Canada has deported a man accused of assuming a false identity over a 10-year period to spy for Russia.
The man's true identity was protected by a Canadian judge
The man, who took the name Paul William Hampel, left Canada on Tuesday morning following an earlier deportation order.
Canada's intelligence agency said in court papers it believed the man to be part of Russia's Foreign Intelligence Service, the successor to the KGB.
The man had been arrested trying to leave through Montreal airport on 14 November with a fake birth certificate.
'These things go on'
Public Safety Minister Stockwell Day said: "Individuals who do not respect our laws and threaten the safety of our communities are not welcome in Canada."
The man confessed to being a Russian citizen in court this month. The judge in return allowed his true identity to remain secret.
Mr Day said Russia had provided papers to allow the man to return.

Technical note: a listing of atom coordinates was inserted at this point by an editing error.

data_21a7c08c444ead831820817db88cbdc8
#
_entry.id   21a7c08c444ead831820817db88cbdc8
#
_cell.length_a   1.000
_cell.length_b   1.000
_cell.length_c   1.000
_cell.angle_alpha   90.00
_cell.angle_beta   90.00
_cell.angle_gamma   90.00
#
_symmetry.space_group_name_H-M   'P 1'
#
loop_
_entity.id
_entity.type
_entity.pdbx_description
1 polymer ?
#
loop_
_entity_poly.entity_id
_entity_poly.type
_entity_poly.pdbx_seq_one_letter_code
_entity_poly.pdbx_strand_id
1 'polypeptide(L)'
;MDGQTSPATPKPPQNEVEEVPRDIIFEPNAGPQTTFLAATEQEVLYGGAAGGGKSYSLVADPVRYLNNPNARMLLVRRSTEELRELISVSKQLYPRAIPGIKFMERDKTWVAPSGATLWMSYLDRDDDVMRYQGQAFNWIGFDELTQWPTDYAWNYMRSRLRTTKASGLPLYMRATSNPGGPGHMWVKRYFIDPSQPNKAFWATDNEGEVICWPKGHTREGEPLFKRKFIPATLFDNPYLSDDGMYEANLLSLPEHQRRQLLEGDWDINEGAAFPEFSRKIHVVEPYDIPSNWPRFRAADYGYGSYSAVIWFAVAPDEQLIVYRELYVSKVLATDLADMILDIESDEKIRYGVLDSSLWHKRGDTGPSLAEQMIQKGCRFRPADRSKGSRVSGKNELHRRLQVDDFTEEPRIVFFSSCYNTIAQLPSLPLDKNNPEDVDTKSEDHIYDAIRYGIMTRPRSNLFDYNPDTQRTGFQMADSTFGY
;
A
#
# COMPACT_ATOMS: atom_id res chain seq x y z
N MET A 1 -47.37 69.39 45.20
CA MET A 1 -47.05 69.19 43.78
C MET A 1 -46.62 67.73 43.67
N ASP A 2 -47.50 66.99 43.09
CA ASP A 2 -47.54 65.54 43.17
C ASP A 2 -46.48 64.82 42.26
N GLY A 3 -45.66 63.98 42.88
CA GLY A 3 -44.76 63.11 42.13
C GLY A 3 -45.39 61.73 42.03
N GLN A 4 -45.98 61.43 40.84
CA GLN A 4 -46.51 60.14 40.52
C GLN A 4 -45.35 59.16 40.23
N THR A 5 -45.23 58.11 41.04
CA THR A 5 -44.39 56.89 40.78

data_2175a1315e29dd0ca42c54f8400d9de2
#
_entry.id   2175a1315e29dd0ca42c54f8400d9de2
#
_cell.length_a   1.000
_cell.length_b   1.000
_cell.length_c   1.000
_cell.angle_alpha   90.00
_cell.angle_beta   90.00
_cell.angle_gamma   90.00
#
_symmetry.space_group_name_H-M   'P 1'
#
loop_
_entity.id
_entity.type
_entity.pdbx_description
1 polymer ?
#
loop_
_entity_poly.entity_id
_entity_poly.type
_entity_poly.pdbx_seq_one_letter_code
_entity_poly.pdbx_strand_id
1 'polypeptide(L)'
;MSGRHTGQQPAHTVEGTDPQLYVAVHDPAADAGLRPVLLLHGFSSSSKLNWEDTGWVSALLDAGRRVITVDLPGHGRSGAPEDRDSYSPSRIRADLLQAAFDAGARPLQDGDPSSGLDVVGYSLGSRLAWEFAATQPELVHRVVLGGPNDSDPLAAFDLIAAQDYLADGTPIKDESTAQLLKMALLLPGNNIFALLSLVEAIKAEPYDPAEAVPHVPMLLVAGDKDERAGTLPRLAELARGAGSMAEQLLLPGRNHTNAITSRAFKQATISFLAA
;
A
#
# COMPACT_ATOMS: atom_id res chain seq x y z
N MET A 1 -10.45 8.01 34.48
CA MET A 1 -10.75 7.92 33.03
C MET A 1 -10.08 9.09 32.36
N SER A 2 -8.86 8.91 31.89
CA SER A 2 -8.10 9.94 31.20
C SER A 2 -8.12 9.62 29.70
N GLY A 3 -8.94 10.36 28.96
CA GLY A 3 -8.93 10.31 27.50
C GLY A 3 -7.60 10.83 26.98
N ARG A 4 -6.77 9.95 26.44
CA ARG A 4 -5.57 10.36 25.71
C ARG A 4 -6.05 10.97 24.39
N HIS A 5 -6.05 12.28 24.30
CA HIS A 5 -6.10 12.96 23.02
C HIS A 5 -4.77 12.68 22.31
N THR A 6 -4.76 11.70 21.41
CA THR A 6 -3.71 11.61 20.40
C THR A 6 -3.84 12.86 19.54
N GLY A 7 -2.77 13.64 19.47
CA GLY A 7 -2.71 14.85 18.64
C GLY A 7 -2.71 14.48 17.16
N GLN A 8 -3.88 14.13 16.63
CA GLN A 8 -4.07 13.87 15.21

But Mr Day said the affair would not harm bilateral relations.
"We understand that these things go on in the world, the Russians understand that also," he said.
Earlier court papers had said the man obtained three Canadian passports by fraudulent means.
When he was arrested he carrying more than $5,000 in various currencies and three mobile phones.
The spying charges were the first since 1996, when Canada expelled Dmitriy Olshevsky and Yelena Olshevskaya, who had taken the names of Ian and Laurie Lambert to work as sleeper Foreign Intelligence Service agents.